Two patients and one ventilator. Study participants were asked to make a choice

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Scientists were interested in what criteria will come to the fore in making a difficult decision. The study involved over five thousand people from eleven states. All of them, hypothetically, had to decide who would get the ventilator. And also explain why.

The dynamics of COVID-19 infection both in Russia and around the world is growing again. One of the dangers of the rapid spread of infection is the depletion of hospital resources. Life-saving supplies, such as ventilators, may not be sufficient for all critical patients in a severe scenario.

In some countries, doctors already had to to work in conditions when the necessary equipment was not enough for normal operation and an inevitable choice arose of who to provide assistance in the first place, and who to “ask to wait”. The need for such decisions has a huge psychological pressure on doctors.

In a new study, scientists from the United States and China asked 5,175 people from 11 countries to “decide” which patients should be prioritized in COVID-19 treatment if resources are scarce. Its results published in Journal of the Association for Consumer Research.

Participants were presented with 15 possible scenarios in which a choice must be made between two patients who need mechanical ventilation to save lives. For each patient, 10 characteristics were listed, including age, gender, probability of survival, and criminal history.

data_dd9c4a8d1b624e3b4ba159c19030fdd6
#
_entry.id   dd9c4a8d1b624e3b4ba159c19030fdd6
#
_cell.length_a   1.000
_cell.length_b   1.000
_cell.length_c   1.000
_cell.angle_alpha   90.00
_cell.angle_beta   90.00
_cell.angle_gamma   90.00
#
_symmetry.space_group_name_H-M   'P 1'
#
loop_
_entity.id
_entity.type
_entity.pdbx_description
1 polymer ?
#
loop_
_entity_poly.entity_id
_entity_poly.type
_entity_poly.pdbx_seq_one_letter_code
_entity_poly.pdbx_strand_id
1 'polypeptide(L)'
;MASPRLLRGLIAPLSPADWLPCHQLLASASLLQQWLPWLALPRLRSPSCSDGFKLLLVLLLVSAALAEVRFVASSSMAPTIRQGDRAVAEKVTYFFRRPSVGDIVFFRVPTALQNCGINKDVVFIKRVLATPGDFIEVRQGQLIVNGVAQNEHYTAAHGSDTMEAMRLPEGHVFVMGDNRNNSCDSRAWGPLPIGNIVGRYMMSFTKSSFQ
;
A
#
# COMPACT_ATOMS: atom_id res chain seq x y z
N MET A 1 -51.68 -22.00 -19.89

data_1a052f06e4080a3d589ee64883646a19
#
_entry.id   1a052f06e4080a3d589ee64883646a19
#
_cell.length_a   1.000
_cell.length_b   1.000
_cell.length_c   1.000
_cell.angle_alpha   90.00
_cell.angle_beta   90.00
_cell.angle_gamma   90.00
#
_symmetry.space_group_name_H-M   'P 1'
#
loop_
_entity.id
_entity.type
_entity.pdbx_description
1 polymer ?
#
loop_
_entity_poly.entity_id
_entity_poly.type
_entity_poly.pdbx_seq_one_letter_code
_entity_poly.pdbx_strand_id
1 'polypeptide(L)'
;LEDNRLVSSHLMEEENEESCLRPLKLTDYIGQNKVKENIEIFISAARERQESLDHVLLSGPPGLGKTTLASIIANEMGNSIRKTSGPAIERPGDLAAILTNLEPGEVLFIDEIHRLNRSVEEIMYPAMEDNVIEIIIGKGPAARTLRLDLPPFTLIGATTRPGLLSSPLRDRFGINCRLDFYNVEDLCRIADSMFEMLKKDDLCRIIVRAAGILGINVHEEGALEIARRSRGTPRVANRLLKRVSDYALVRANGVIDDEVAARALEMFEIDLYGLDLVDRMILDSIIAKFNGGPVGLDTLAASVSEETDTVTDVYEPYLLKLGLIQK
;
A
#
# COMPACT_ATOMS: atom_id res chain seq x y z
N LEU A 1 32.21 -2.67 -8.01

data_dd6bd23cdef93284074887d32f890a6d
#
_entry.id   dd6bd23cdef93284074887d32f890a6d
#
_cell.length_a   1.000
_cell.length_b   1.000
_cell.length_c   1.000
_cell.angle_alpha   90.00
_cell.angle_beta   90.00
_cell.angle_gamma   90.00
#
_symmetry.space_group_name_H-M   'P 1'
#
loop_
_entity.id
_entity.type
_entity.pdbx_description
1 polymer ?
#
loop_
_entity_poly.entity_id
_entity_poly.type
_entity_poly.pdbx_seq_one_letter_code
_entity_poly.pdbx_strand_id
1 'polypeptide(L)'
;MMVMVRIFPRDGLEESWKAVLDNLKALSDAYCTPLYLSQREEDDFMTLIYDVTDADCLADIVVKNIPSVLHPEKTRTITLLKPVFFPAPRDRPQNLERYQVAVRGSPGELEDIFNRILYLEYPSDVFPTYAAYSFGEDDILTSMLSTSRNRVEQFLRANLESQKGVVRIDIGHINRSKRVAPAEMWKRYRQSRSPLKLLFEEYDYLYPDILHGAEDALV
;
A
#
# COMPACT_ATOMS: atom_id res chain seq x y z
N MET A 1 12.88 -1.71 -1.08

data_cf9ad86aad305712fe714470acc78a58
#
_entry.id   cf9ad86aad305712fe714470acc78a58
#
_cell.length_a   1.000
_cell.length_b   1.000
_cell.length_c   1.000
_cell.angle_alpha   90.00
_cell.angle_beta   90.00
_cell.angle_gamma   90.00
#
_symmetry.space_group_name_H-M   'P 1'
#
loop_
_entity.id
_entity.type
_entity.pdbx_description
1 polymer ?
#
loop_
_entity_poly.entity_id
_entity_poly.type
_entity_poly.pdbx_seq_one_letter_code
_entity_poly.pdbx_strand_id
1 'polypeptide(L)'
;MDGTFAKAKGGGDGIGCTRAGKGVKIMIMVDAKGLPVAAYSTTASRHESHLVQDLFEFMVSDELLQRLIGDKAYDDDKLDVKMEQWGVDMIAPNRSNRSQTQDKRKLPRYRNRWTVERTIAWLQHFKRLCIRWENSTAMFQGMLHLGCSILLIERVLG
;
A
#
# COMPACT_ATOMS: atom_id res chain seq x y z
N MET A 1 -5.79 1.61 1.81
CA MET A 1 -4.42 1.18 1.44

The results showed that the most significant indicators for people around the world are age and the likelihood of survival. They determined about half of the decisions.

Scientists called this approach of the research participants to solving the problem utilitarian. People seemed to want their solution to be of maximum benefit to society: they “gave the ventilator” to those who can live longer and those who are more likely to survive.

To a lesser extent, but also significantly, the study participants favored their fellow countrymen, as well as those who have never committed crimes, who will potentially spend fewer days on ventilation, as well as those who have infected fewer people and whose treatment will require less public spending. …

The answers also depended on the cultural characteristics of the participants. Thus, the surveyed residents of China attached less importance to the youth of the patients. Americans were more interested in the likelihood of a cure. People who were personally affected by COVID-19 were much less likely to pay attention to the likelihood of survival when making decisions.

“During a pandemic, people’s moral choices can change as they feel more or less at risk about what is happening.” said Yunhui Huang, associate professor at Ohio State University, co-author of the study.

The scientists point out that their research was not intended to influence the decisions that health workers should make. But, in their opinion, it is necessary to know about the opinion of people on this issue.

“We hope that our study will draw attention to vital ethical issues that require global solutions that go beyond political divisions, geographic boundaries and cultural differences,” the authors of the work noted.



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